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Source: Bell's Weekly Messenger, No.1770, Sunday, February 28, 1830


On Wednesday Dr. Somerville, of Mill-street, and the persons, who announced themselves to be the stewards and managers of a tailors' Benefit Society, appeared for the purpose of obtaining his interference to rescue a poor man named Walsh, a broken down tailor, from the unnecessary restraint under which he is obliged to be kept, on the ground of his being a lunatic.

The wretched condition of the poor man having been described by the witnesses, a warrant was granted, and on Thursday a man named Quigley was brought in custody when the following evidence was produced:—

Robert Mason stated, that he belonged to a Benefit Society, of which Walsh was also a member. About a month ago, witness went to the residence of Quigley, for the purpose of seeing Walsh, and reporting to the club the condition in which he found him. He found the unfortunate man in a most miserable state, tied down to the bed with cords, and with nothing to cover him but a counterpane. Witness asked him some questions, but he seemed to be paralysed, and could not speak. Mrs. Quigley, the prisoner's wife, and a young man, were in the room. The week following witness called again to visit him, accompanied by a person called Thomas Hay, and found him sitting in a chair in a very weak and wretched condition. He appeared to be very much reduced in person, and his wrists exhibited considerable laceration from the pressure and friction of the cords with which be had been tied to the bed. The poor fellow seemed to be quite harmless and inoffensive.

Gardiner the officer, who executed the warrant, said, the bed on which the poor creature was stretched was wet and filthy, and the marks of the cords by which he had been tied down were visible on his wrists.

Dr. Somerville said, that such treatment was both improper and unnecessary. The lunatic had been labouring for some time under a disease of the brain, which at intervals rendered him unconscious. By care and attention, added to proper medical treatment, a possibility, however, existed of his ultimate recovery; but the condition in which the defendant had kept him was enough to kill him. Nothing could equal the dirty state both of the room and bed.

The defendant said he claimed the custody of the lunatic by virtue of a relationship which existed between him and his (the defendant's) wife, who was his second cousin, and the closest relation he had in England, although he knew he had got a sister and a nephew living in Dublin. He was aware that Walsh had become entitled to a large sum of money, and he frequently promised to leave the whole amount to his wife, in consequence of her great attention to him.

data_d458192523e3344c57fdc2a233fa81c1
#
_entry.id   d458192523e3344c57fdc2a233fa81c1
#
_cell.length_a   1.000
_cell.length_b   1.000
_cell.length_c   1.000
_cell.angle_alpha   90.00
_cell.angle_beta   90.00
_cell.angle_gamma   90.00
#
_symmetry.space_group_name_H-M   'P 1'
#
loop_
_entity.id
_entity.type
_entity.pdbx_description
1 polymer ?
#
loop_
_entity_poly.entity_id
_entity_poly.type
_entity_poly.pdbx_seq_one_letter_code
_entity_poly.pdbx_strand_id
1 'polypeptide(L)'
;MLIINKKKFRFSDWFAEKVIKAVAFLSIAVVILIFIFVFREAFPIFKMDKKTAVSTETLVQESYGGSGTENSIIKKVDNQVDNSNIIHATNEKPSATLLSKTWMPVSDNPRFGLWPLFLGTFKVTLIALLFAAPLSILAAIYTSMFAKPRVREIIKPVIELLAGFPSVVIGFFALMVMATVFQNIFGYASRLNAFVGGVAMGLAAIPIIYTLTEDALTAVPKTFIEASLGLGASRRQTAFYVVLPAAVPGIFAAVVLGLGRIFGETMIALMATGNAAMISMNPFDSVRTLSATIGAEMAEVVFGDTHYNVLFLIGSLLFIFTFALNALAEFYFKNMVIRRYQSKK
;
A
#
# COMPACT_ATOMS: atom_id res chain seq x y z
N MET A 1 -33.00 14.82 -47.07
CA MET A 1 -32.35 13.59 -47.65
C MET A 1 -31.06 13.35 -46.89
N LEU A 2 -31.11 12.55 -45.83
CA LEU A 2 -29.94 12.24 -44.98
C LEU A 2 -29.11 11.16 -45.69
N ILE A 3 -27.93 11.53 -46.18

Mr. Halls observed, that the motive by which the defendant had been influenced was sufficiently apparent by the admission he had just made.

Gardiner, the officer, here produced a quantity of cord, which he found in the room where Walsh was confined. "These cords," the officer added, "are the same that had been used on the legs and arms of the lunatic."

Mr. Halls said, unless you can satisfactorily prove to me that you have in your possession a medical certificate, or an order of the Court of Chancery, to empower you to have taken into your exclusive care the lunatic in question, I shall be bound to treat you as a person guilty of a misdemeanour.

The defendant admitted, that he had neither certificate nor order to produce, but said that he considered he was justified in what he did, the lunatic having no nearer relation in London than his (the defendant's) wife.

Mr. Halls then said, that in the absence of documents required by the Act of Parliament, he should call upon the defendant to find bail, himself in 40l. and two sureties in 20l. each, for his appearance at the sessions; and further that he give 24 hours' notice of bail.

The parties were then bound over to prosecute the defendant, who was removed in custody.

Gardiner, the officer, was then sent to bring the lunatic to the office; and soon after he returned, bringing with him the unfortunate man, whose appearance fully collaborated the account given by the witnesses. He was worn and emaciated in the extreme, and appeared to have suffered from ill-usage and want of proper necessaries. By direction of the Magistrates, he was handed over to the care of Dr. Somerville, who undertook to see that he was properly disposed of, in compliance with the authority contained in the power of attorney, and of the wishes of his sister.

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